Svolvær


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Svolvær, with a population of over 4,500, is the largest city in the Lofoten archipelago and the biggest center we’d stopped at so far in Norway. It also is a Hurtigruten coastal ferry stop—we had a great view from our berth to the twice-daily Hurtigruten arrivals and departures. While in Svolvær, we climbed to the 1935ft (590m) summit of Fløya for sweeping views of the area, visited the Viking Museum in Borg, reprovisioned, and enjoyed the town’s many excellent restaurants.

Below are trip highlights from May 28th through 30th in Svolvær, Norway. Click any image for a larger view, or click the position to view the location on a map. And a live map of our current route and most recent log entries always is available at mvdirona.com/maps

5/28/2018
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Reine Last View

A last view to Reine as we depart for Svolvær.
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Flakstadøya

Snow-capped mountains on the island of Flakstadøya.
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Calm Seas

Calm seas and blue skies as we cruise along the island Vestvågøya.
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Fish Boat

Fish boat departing Svolvær as we approach.
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Svolvær

Svolvær, the main center of the Lofoten Islands, has a dramatic entrance from sea with the statue of a fisher woman on the approach and steep mountains visible beyond. The statue, Fiskerkona, depicts a fisher woman waiting for her husband’s safe return.
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Pier

Moored at the pier in Svolvær. The city does have floating docks, but the depths there are 2m or less and we draw 2.1m. Tying to a fixed pier is a little more challenging in that we need to allow the boat to rise and fall with the eight-foot tidal range. Long lines run criss-crossed, from the stern forward to shore and from the bow aft to shore, are the best way to ensure the lines are long enough for low tide, but not so long at high tide that we drift excessively off the dock.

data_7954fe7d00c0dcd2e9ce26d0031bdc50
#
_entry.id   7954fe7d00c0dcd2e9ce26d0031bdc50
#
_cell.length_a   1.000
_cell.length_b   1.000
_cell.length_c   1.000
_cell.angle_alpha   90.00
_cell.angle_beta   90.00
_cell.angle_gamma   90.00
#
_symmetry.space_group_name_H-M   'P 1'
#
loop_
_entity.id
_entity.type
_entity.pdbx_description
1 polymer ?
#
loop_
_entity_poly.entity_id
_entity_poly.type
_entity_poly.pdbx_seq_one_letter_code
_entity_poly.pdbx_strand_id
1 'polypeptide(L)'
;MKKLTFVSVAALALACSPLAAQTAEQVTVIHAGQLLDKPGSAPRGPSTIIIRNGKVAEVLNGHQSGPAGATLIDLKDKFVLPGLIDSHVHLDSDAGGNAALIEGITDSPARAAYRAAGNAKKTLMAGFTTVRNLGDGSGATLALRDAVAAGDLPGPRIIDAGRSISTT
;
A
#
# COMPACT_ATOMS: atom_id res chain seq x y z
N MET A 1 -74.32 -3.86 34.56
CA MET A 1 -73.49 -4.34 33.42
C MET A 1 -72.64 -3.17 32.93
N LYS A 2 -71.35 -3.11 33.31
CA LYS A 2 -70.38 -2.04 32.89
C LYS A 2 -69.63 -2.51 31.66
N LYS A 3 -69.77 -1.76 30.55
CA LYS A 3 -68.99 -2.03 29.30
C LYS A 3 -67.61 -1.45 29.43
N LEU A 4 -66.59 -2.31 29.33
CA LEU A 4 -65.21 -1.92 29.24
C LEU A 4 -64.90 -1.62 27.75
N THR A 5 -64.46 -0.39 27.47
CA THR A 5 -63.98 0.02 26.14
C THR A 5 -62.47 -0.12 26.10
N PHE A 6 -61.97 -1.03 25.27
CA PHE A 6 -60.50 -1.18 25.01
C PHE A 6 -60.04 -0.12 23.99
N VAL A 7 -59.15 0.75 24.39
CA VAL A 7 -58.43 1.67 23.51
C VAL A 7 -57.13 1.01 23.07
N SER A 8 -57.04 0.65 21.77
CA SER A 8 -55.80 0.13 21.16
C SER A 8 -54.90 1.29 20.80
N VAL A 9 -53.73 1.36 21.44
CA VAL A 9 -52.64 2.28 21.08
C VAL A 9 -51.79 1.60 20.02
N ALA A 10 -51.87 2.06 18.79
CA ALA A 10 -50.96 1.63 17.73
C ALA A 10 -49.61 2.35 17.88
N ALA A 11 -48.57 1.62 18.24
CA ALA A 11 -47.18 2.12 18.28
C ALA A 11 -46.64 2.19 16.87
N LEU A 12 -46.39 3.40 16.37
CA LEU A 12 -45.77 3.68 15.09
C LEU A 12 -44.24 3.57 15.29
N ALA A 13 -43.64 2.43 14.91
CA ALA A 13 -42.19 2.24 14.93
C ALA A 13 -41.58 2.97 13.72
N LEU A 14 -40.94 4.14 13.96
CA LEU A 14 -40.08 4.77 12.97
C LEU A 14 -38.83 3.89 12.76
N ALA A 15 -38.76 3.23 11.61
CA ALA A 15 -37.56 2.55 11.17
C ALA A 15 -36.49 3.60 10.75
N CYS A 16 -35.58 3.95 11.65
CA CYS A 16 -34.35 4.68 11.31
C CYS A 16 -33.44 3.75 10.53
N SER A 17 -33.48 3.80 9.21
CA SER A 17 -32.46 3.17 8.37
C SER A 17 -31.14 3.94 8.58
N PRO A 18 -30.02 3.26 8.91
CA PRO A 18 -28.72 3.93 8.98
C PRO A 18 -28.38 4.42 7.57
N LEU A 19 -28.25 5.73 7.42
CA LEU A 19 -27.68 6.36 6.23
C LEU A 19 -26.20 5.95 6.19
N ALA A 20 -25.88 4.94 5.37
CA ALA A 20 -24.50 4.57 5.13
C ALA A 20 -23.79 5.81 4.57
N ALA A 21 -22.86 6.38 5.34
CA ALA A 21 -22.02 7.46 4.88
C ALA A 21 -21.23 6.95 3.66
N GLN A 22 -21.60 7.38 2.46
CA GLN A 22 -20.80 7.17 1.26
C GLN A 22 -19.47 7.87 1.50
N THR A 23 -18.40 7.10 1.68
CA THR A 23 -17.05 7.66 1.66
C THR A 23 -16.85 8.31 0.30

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Power

Our boat has a 90-ft 50-amp cable which is more than enough for the vast majority of marinas. But we have encountered situations where the closest pedestals nearest the boat aren’t working or its an unusually long distance to reach a pedestal, so we have four extensions. The first is a heavy 50ft extension that will carry 32 amps with minimal voltage loss, and the other three are 16-amp cables of 75ft each.

The only power sources near us at Svolvær are three-phase, but Dirona is a single-phase boat. We have in the past connected Dirona up to a single phase or a large 100-amp 3-phase connection, but its more work to go that route and you have to carry or borrow the appropriate connector. Here we thought we’d found 16 amps by running two of our 75ft lines to the top of the fixed dock, across to the other side, down the ramp heading into the floating pontoons, and then halfway down to the end of the pier. We were pretty proud of ourselves for being able to get 16-amp power over such a large distance, but it turned out the 16-amp receptacle was actually a 10-amp service. We added yet another 75-ft cable and went all the way to the far end of the pier where there was a 16-amp service available at the blue pedestal near the blue-roofed boat. In this case, we’re reaching out about 180 ft with still acceptable voltage loss. Using all the cables we have, we can actually move 16 amps 365 feet, or the length of a mid-sized ferry.